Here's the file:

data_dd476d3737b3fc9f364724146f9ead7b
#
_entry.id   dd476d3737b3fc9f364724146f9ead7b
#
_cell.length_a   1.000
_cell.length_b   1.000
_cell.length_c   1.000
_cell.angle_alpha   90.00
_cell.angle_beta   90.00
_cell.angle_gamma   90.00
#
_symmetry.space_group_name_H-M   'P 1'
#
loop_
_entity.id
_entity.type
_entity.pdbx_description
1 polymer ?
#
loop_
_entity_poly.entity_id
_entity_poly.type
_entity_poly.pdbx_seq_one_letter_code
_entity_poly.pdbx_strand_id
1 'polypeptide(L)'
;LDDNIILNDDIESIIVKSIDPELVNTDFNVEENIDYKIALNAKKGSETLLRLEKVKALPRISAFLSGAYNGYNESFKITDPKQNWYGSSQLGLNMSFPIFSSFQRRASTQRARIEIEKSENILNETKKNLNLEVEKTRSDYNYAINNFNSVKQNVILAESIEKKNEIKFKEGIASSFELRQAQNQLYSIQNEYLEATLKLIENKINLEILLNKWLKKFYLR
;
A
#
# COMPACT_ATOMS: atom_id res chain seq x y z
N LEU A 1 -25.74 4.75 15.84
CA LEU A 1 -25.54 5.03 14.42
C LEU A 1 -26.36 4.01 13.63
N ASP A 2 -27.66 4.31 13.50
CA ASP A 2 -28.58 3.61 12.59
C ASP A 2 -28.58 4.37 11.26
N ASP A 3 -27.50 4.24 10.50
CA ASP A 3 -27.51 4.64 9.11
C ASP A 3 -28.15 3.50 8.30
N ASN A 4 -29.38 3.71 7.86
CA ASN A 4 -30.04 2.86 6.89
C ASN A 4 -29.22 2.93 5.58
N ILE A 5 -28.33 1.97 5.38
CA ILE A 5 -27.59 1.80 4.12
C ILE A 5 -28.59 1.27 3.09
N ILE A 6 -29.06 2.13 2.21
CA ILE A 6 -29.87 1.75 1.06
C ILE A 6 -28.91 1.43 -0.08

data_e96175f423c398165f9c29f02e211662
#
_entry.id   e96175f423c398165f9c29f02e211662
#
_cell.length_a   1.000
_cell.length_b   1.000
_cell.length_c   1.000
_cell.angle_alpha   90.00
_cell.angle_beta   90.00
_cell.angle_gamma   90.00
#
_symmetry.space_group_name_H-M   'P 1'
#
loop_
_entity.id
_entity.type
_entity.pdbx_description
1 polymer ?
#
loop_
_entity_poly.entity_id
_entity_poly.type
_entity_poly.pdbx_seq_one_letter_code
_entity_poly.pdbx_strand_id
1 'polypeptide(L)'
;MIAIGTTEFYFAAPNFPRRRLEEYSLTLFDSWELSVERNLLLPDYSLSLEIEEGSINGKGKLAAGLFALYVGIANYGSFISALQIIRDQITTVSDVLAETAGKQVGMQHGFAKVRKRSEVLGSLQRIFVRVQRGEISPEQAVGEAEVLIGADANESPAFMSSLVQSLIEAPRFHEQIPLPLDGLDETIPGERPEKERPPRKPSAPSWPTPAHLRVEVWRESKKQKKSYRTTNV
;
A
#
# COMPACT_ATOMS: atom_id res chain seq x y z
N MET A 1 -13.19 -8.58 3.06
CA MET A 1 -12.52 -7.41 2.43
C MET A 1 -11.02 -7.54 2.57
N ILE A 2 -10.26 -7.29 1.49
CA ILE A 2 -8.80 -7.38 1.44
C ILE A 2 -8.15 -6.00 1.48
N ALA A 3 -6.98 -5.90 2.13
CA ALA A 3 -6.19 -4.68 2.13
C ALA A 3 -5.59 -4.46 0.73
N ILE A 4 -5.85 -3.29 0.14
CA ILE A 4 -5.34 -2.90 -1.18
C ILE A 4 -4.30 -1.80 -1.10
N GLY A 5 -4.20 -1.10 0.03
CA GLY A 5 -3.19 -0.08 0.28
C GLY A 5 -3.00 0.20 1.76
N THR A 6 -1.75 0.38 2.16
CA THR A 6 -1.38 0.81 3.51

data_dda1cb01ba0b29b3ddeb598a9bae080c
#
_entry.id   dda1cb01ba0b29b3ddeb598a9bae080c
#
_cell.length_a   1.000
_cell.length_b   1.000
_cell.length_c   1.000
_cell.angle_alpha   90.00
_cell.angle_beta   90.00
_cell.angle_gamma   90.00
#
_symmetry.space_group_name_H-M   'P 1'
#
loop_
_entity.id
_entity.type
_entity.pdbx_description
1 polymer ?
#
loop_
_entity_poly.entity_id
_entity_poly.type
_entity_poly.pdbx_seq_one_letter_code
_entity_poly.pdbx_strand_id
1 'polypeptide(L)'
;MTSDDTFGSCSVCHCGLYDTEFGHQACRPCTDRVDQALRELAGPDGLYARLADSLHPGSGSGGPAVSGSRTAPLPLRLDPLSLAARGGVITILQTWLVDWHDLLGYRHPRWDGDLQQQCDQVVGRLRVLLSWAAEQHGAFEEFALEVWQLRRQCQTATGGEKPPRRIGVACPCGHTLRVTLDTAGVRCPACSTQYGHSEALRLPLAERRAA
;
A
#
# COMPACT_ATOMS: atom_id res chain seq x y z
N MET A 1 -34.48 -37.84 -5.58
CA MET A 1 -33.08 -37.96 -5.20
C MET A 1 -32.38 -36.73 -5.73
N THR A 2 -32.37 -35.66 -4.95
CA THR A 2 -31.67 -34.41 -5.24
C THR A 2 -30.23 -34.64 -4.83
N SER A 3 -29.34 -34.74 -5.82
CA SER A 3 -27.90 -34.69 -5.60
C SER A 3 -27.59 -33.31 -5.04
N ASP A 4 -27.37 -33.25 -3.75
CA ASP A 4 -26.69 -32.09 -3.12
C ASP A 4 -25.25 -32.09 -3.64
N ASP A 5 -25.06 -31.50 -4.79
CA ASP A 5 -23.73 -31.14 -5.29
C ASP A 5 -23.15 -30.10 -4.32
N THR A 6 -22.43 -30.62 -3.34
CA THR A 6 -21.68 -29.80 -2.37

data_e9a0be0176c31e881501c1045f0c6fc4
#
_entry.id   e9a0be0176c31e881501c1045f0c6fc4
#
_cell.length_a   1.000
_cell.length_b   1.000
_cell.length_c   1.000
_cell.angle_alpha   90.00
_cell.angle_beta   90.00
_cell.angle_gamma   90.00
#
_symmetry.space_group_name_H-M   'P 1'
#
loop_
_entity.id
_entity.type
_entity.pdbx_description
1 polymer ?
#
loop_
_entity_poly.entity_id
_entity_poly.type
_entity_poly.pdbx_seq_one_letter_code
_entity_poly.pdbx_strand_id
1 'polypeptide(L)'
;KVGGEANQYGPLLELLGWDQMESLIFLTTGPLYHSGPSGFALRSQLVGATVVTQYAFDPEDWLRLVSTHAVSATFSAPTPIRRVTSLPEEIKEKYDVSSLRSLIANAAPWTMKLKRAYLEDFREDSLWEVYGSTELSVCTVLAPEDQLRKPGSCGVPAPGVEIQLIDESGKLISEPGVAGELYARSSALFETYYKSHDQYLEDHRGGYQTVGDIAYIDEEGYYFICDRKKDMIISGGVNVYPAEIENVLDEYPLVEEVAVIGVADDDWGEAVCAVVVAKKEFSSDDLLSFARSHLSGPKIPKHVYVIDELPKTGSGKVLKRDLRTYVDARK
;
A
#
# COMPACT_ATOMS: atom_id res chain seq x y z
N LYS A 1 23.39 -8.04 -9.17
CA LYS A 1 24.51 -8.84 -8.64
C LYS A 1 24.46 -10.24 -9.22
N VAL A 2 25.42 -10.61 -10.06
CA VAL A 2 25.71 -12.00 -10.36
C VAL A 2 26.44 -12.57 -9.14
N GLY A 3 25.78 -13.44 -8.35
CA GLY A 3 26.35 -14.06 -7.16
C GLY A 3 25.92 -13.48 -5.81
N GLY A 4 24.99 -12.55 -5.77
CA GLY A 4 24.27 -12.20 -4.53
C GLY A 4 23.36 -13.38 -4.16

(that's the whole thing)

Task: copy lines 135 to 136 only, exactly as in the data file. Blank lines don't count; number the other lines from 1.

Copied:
N ASP A 4 -27.37 -33.25 -3.75
CA ASP A 4 -26.69 -32.09 -3.12